Q: And that is some kind of 'threat' to the life of uptown, the whole attitude to life, as they see it?

A: Yeah, they just couldn't deal with it. But just to expand the point a little, based on what I described to you before, if you look now on the situation in Jamaica, generally speaking the music is viewed in a much more favourable light. People realise that reggae music has spawned a real business. One of the main factor that contributed to that change of perception was the death of Bob. The death of Bob Marley was like a revelation to certain people in Jamaica. Because first of all, they realized that Bob was an international superstar, and they also realized that reggae is an international music and serious money was being made from it. Some people who never paid attention to the music became reggae experts and fanatics overnight. Also because of the whole Rastafari movement and what I would call the social revolution in Jamaica, there was a wider acceptance of the music especially among the youtes in general. The same social blending that I told you about that started in the schools in the sixties going forward, was being manifested in the music also. It came down the line like that. Now you have uptown youtes who probably wouldn't think of getting into reggae music at one time are now involved and with the support of their family. Up to a time that wouldn't have happened. So a lot has changed, it's more of a widespread acceptance.

Q: So you and Dave knew each other from early, but how did you get linked up with Paul?

A: OK, hear this now. Dave was my next door neighbour. Dave an' myself started to sing, not as a group but we'd sing along with the songs being played and also just sing them by ourselves whenever we felt like it. Now, some people would hear us harmonising sometimes an' they'd say "Hey, you guys sound good". You know, we used to laugh, an' so on, and one day we just said "Hey, lets get a group together." But we needed somebody else, an' we decided to check Paul because we knew that Paul can sing. So we jus' walk up the road, literally walk up the road to Paul's house. We knocked on the gate, his grandfather looked out, we asked for Paul, Paul came out an we said "Yo, Manga, we waan form a group", an' him seh "Yeah?"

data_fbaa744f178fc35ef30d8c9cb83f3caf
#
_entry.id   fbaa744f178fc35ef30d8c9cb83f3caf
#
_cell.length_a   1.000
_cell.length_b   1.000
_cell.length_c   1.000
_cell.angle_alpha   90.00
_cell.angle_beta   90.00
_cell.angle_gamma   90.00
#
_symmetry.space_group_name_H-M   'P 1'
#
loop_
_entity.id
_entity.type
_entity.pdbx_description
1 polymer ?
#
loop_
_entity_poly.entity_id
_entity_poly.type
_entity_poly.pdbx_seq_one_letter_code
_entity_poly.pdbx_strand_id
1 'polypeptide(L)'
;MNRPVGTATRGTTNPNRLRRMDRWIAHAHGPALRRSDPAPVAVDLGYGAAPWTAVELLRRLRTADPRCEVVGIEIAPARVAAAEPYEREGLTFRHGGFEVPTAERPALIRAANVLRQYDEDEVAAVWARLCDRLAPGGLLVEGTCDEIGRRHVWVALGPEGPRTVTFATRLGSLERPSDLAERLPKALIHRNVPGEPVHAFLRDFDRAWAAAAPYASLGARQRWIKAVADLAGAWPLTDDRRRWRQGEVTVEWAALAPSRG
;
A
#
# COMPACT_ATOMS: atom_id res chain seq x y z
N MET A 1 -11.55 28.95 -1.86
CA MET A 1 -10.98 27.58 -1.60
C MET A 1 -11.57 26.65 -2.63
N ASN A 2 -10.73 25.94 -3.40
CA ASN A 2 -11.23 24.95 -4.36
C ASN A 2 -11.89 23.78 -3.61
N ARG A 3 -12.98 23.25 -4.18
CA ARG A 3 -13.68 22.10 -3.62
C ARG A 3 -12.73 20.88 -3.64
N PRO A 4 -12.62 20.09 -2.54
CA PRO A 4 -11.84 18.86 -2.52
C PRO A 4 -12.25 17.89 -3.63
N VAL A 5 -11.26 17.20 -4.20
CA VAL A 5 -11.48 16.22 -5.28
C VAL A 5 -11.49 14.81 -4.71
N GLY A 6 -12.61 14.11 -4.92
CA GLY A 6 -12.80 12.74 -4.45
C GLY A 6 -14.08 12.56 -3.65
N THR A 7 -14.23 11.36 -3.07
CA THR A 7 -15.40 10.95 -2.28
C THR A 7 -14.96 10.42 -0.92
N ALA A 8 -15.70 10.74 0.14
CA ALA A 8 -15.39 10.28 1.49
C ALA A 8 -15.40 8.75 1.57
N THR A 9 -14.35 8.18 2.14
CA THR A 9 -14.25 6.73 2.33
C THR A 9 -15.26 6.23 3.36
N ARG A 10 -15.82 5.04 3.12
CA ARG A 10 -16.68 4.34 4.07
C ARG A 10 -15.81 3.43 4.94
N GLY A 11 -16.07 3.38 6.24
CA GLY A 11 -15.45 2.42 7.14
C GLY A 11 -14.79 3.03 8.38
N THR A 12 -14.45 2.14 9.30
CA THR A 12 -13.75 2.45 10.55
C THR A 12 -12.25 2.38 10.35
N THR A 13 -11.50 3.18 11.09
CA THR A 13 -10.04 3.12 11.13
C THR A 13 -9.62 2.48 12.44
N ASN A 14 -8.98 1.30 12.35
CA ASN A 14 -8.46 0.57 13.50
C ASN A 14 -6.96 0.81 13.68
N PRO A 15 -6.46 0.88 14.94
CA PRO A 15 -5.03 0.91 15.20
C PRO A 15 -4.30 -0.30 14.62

Q: (Chuckles)

A: An' he jus' turn back inside an' came back out with his shirt, [Manga is always without his shirt] an' say "When?" (laughs). And we say "Right now!" And we just walk back up the road to Vineyard Town. I can tell you the firs' song we ever did as a group, tryin' out the three of us together for the firs' time, was a song called 'Ebony Eyes' by the Stylistics [Manga had a wicked falsetto]. That was always our sound, yunno, that high sound, that was always our sound.

Q: High pitched.

A: Yeah, that high pitch tenor to falsetto sound, that was always our sound. Ca' our voices naturally fall into that range. I remember Paul started to sing the song and we just start harmonising, and that was it. Three, four evenings each week we would be there, under that mango tree. (Chuckles)

Q: (Chuckles)

A: (Laughs) Just like that, and it was fun! We just sing any song, we just sing and harmonise. Nobody played the guitar, just a'capella singin'.

Q: And sing along to the songs on the radio, and stuff like that?

A: No, when we're rehearsin' we don't deal' with no radio, we jus' sing. Everybody know the song, so we jus' siddung [sit down] and we start singin'. All type a song.

Q: You remembered lyrics that well?